Ruth Guerra joins the list of Republican staffers who have quit since Donald Trump emerged as the clear nominee.
Guerra, who is an American of Mexican descent, informed aides in casual conversation last week that she was uncomfortable with some of the comments that Trump was making. In her statement, Guerra wouldn’t comment on her reasons for leaving the party, but did say, “I had a great two years at the RNC and I’m excited for the new opportunities that I will have at the American Action Network.
The American Action Network (AAN) is a national super PAC that has nationwide reach, and a representative of the AAN told reporters that Guerra will be working in individual congressional campaigns to expand reach into the Latino community. According to insiders, this position is a step up at a time when party leaders are concerned that candidates running for Congress or the Senate will suffer in November.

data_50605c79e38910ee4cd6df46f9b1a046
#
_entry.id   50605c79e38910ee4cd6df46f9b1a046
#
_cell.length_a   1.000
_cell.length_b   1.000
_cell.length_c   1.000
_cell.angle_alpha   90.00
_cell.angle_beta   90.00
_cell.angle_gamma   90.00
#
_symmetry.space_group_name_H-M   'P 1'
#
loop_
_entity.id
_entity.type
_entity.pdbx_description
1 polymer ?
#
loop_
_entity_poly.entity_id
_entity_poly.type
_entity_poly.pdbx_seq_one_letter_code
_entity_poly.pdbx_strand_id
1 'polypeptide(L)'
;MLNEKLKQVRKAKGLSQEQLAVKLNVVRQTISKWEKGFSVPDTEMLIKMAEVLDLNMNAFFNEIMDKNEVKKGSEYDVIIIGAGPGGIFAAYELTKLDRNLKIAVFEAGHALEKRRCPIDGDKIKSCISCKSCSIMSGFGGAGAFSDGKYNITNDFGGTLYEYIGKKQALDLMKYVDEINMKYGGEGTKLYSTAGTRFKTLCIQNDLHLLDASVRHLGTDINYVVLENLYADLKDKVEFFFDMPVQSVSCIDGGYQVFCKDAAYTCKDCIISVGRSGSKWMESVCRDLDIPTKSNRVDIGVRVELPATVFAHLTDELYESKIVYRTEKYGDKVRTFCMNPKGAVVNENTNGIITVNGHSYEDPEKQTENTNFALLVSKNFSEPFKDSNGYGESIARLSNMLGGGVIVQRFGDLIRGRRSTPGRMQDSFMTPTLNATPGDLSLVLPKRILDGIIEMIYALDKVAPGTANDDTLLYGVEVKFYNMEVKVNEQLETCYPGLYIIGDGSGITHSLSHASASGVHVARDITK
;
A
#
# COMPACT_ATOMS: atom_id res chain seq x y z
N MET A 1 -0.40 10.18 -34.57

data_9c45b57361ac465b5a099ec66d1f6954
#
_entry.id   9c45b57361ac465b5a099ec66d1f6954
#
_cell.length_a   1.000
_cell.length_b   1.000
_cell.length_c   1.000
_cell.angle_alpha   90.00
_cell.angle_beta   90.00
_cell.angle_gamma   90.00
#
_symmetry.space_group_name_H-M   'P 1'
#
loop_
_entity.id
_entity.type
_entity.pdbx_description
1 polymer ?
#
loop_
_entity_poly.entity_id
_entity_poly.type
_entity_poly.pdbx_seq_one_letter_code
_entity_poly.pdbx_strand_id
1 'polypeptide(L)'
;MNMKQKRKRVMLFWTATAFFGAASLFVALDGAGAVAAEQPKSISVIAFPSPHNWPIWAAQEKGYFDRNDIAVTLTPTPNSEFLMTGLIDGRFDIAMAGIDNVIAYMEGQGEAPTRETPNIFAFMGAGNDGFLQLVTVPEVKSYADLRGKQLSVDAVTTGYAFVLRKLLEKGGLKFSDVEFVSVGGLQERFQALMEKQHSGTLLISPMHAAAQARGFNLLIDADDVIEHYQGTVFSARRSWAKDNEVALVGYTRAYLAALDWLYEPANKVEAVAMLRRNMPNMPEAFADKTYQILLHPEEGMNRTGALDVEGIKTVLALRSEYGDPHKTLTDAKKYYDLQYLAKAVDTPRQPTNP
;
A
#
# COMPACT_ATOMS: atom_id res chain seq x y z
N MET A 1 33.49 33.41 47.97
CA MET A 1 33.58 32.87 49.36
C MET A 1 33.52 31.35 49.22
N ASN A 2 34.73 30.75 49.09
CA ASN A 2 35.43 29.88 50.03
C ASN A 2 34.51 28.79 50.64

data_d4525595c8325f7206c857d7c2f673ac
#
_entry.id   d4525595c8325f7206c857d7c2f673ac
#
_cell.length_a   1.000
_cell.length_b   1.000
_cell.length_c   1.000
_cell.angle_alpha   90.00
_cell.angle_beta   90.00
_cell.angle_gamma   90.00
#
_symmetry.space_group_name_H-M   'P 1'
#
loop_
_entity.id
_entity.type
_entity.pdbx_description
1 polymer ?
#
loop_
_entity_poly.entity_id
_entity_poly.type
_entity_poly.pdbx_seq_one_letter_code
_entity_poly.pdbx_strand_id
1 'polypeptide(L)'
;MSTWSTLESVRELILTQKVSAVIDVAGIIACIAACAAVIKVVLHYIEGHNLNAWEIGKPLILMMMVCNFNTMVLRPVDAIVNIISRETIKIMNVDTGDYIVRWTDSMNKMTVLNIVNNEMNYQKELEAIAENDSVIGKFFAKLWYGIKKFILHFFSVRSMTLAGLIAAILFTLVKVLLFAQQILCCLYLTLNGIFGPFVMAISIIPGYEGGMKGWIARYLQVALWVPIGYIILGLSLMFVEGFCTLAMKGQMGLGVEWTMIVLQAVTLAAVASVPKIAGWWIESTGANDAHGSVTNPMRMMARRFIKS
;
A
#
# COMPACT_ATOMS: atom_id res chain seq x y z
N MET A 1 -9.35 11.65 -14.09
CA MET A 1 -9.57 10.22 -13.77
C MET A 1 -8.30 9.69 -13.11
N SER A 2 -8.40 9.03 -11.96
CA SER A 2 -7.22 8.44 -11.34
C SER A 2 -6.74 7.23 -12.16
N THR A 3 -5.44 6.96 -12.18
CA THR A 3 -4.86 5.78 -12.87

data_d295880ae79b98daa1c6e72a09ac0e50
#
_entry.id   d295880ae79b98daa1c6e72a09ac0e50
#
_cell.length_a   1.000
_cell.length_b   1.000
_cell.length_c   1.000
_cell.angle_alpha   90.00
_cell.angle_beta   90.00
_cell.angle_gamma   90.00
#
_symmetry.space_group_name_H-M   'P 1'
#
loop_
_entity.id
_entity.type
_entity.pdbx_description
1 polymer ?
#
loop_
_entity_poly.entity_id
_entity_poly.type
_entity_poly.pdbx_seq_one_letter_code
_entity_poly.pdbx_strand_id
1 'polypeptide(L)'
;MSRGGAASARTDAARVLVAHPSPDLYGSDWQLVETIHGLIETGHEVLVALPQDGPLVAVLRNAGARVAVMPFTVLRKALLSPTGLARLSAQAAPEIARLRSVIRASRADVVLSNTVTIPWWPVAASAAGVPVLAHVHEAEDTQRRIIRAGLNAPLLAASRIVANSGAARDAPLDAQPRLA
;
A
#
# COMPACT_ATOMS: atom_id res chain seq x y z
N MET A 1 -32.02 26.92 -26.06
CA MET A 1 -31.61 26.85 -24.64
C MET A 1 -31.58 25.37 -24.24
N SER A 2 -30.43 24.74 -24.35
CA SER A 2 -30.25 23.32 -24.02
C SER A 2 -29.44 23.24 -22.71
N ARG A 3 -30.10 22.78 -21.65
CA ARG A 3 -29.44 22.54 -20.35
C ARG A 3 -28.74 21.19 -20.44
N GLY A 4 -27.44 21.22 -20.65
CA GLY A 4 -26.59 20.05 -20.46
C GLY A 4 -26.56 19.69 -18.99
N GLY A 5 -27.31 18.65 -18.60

To fill the spot, the Republican National Committee is drafting Helen Aguirre Ferré, a former Jeb Bush for President staffer and Univision personality. In a prepared statement, RNC Chairman Reince Priebus told reporters, “Helen will be an integral part of our party’s ongoing commitment to build relationships and communicate our message directly with Hispanic voters. Her wealth of experience is complemented by a keen strategic vision, top-notch communication skills, and outstanding leadership qualities, and she is going to be a tremendous asset to the RNC as we seek to stop Hillary Clinton and elect a Republican president.”
Ferré added, “This is one of the most important elections of our lifetime, and I’m eager to make the case to the Hispanic community why Republican ideas and values are the way forward for our country after eight years of an Obama agenda which has failed all Americans.”
Trump, the nominee of the Republican Party, has had a tough time attracting Hispanic voters to his side. He has vowed that he will win over Latino voters and is polling better than former Republican candidate Mitt Romney, but his personal feud with a federal judge is just the most recent fight to give voters pause.
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